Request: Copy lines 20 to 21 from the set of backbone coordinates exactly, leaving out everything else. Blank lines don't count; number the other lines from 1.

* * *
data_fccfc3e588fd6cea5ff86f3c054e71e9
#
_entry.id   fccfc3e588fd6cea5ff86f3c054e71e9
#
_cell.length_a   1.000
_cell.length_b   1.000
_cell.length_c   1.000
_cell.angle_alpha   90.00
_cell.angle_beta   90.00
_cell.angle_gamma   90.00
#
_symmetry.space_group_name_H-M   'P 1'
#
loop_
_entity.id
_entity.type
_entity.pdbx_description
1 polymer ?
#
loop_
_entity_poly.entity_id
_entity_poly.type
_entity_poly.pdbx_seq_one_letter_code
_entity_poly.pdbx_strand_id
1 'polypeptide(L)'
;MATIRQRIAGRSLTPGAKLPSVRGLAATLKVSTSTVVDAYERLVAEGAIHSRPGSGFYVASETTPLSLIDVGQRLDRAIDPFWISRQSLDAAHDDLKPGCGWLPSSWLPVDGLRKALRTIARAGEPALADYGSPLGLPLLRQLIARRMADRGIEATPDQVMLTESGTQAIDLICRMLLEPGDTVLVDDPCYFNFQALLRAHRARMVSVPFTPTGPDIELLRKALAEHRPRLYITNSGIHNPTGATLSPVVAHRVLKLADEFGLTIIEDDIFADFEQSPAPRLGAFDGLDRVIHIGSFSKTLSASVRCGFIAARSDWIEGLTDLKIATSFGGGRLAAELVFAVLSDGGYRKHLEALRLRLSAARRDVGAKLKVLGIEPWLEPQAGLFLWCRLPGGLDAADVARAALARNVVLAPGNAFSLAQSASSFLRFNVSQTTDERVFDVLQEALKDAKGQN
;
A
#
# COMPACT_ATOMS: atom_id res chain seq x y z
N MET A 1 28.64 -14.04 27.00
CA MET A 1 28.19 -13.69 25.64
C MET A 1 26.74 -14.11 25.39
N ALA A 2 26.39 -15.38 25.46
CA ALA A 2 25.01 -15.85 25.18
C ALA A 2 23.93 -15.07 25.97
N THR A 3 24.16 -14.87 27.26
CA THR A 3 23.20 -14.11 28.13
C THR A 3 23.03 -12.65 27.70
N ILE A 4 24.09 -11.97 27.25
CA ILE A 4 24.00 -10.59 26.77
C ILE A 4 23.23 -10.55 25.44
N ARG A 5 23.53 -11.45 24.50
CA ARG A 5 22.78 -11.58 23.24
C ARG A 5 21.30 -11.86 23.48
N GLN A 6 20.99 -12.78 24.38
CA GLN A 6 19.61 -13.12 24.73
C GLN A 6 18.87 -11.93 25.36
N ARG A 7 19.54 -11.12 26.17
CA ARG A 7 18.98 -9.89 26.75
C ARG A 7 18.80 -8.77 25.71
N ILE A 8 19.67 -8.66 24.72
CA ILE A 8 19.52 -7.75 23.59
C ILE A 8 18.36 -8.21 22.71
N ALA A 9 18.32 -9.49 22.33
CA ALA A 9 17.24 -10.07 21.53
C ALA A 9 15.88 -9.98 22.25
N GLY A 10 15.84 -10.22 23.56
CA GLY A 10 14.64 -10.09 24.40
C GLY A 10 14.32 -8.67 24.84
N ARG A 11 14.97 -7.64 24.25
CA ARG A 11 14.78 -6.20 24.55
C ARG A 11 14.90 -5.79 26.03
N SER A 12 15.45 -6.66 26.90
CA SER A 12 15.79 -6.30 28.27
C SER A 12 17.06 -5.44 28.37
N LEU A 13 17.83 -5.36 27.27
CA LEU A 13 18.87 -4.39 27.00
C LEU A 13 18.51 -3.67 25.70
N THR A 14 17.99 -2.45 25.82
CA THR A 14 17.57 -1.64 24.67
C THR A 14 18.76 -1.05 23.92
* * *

loop_
_entity_poly.entity_id